Comics / Manga

Otomen: Volume 14 manga review

By Leroy Douresseaux
Feb 22, 2013 - 16:26

Otomen Volume 14 cover image is courtesy of

Rated “T” for “Teen”

An “otomen” is a guy with a “girlish heart.”  He likes cute things and doing tasks and hobbies generally associated with women.  Asuka Masamune is an otomen.  He lives in a world that insists that males act manly, so he plunges himself into the role of a masculine jock and is captain of the Ginyuri Academy High School kendo team.  Asuka hides his beloved hobbies, such as sewing, making cute stuffed animals, cooking, and reading shojo manga.  Asuka is drawn to Ryo Miyakozuka, a girl who can’t sew, bake a cake, or even make a decent bento box.  Can Asuka be real with Ryo?

Otomen, Vol. 14 begins with the story of Kitora Kurokawa, Asuka’s friend and a fellow otomen.  Kitora is obsessed with flowers.  He’s just won four tickets for a six-day tour of Pukkanabona, the home of the legendary flower, the Delamezla.  Asuka and Ryo take one pair of tickets, but fate forces Kitora to pair up with Yamato Ariake, another otomen, who looks like a cute girl and who admires manliness.  The trip does not turn out to be what they expect, but Kitora is determined to make a discovery.

Later, Asuka has a big kendo match coming up.  His opponent is Hajime Tonomine, the captain of the Kinbara High School kendo team.  This is Tonomine’s last chance to face off against Asuka, and he is determined to beat his rival.  Tonomine also wants this to be his last kendo match.  Tonomine is an otomen; he likes cosmetics and he’s ready to focus on that.  But is his father ready for that?

Meanwhile, Asuka is having problems of his own.  An old friend, Kasuga Masamune, is back in his life.  Kasuga wants to meet the shojo manga artist, Jewel Sachihana, who is really the alter-ego of Juta Tachibana.  Asuka once pretended to be Jewel, and he may have to do so, again – at the risk of further damage to his friendship with Kasuga.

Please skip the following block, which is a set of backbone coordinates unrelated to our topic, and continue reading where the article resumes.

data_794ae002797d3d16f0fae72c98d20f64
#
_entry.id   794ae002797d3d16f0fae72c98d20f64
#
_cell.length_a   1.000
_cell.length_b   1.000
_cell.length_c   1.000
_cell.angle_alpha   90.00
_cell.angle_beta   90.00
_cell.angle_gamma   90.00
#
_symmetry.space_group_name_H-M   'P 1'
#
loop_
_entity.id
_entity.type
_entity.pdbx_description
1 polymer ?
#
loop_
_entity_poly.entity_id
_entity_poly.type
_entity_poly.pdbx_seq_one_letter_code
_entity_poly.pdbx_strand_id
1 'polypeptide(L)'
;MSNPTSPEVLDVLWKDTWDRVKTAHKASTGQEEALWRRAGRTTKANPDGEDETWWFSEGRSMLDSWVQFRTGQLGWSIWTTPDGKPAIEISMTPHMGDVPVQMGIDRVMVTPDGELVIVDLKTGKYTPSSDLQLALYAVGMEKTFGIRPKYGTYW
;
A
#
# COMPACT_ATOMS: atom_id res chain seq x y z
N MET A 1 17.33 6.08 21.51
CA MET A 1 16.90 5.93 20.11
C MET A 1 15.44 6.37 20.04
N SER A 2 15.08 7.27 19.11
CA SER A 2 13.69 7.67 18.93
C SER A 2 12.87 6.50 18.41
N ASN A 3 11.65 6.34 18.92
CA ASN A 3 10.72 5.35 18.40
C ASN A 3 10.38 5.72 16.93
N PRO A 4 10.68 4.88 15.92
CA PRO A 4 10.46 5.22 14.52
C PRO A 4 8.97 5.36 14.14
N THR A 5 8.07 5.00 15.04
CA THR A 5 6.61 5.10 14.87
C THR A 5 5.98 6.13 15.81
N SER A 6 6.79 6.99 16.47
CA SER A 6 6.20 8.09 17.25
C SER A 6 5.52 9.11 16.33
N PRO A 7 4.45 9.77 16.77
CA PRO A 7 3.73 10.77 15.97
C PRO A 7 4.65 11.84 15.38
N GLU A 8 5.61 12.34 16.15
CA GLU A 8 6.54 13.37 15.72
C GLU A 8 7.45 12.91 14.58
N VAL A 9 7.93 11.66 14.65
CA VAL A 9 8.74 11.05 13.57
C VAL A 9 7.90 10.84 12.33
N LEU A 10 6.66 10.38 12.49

THE LOWDOWN:  The last volume of the Otomen manga that I read was Vol. 10.  Four volumes later, it doesn’t seem like the same manga that I remember.  It was edgier the last time I read it, now, it reads like a typical high school shojo romance manga of the Shojo Beat variety.  Even having so many male characters who love to do some of the things that are considered feminine does not make Otomen exceptionally unusual.

What makes it stand out is the execution of the plots and character drama.  Creator Aya Kanno, at least as far as Otomen Volume 14 is concerned, offers a story that flows like a stream, with only a rare bump or rapid.  Previously, I found this series to be an edgy high school comedy.  This time around, it is sweet and familiar, and I wish I had another volume just like this one in front of me.

POSSIBLE AUDIENCE:  Teen readers looking for high school shojo that looks different, but is also familiar will like the Shojo Beat title, Otomen.


Rating: A /10

Last Updated: Dec 19, 2017 - 22:52

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